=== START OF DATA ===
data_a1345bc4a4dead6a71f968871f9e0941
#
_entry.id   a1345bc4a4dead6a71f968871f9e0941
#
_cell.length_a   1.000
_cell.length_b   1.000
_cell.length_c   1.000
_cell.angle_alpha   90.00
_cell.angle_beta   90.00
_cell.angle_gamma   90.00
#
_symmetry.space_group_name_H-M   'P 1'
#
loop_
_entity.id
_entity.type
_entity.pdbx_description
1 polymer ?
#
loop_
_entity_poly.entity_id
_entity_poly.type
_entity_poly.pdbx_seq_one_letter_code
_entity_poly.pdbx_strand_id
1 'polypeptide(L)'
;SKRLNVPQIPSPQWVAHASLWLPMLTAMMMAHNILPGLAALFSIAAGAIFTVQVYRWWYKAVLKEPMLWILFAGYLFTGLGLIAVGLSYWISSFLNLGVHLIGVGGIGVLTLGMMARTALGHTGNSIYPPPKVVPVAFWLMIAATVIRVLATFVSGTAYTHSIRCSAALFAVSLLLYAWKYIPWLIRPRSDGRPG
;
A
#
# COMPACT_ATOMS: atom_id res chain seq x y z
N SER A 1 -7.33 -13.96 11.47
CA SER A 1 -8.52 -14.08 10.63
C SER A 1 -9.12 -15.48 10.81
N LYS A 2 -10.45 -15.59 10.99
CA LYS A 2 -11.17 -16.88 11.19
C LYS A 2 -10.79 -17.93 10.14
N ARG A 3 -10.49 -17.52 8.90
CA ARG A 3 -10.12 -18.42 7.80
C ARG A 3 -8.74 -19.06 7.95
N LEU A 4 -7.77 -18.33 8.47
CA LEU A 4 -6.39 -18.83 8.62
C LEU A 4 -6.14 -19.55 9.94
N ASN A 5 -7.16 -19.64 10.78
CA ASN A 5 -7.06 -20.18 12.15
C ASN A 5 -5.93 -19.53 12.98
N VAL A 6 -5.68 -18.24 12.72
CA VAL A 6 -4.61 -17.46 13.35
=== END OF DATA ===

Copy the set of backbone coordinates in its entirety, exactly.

data_a1345bc4a4dead6a71f968871f9e0941
#
_entry.id   a1345bc4a4dead6a71f968871f9e0941
#
_cell.length_a   1.000
_cell.length_b   1.000
_cell.length_c   1.000
_cell.angle_alpha   90.00
_cell.angle_beta   90.00
_cell.angle_gamma   90.00
#
_symmetry.space_group_name_H-M   'P 1'
#
loop_
_entity.id
_entity.type
_entity.pdbx_description
1 polymer ?
#
loop_
_entity_poly.entity_id
_entity_poly.type
_entity_poly.pdbx_seq_one_letter_code
_entity_poly.pdbx_strand_id
1 'polypeptide(L)'
;SKRLNVPQIPSPQWVAHASLWLPMLTAMMMAHNILPGLAALFSIAAGAIFTVQVYRWWYKAVLKEPMLWILFAGYLFTGLGLIAVGLSYWISSFLNLGVHLIGVGGIGVLTLGMMARTALGHTGNSIYPPPKVVPVAFWLMIAATVIRVLATFVSGTAYTHSIRCSAALFAVSLLLYAWKYIPWLIRPRSDGRPG
;
A
#
# COMPACT_ATOMS: atom_id res chain seq x y z
N SER A 1 -7.33 -13.96 11.47
CA SER A 1 -8.52 -14.08 10.63
C SER A 1 -9.12 -15.48 10.81
N LYS A 2 -10.45 -15.59 10.99
CA LYS A 2 -11.17 -16.88 11.19
C LYS A 2 -10.79 -17.93 10.14
N ARG A 3 -10.49 -17.52 8.90
CA ARG A 3 -10.12 -18.42 7.80
C ARG A 3 -8.74 -19.06 7.95
N LEU A 4 -7.77 -18.33 8.47
CA LEU A 4 -6.39 -18.83 8.62
C LEU A 4 -6.14 -19.55 9.94
N ASN A 5 -7.16 -19.64 10.78
CA ASN A 5 -7.06 -20.18 12.15
C ASN A 5 -5.93 -19.53 12.98
N VAL A 6 -5.68 -18.24 12.72
CA VAL A 6 -4.61 -17.46 13.35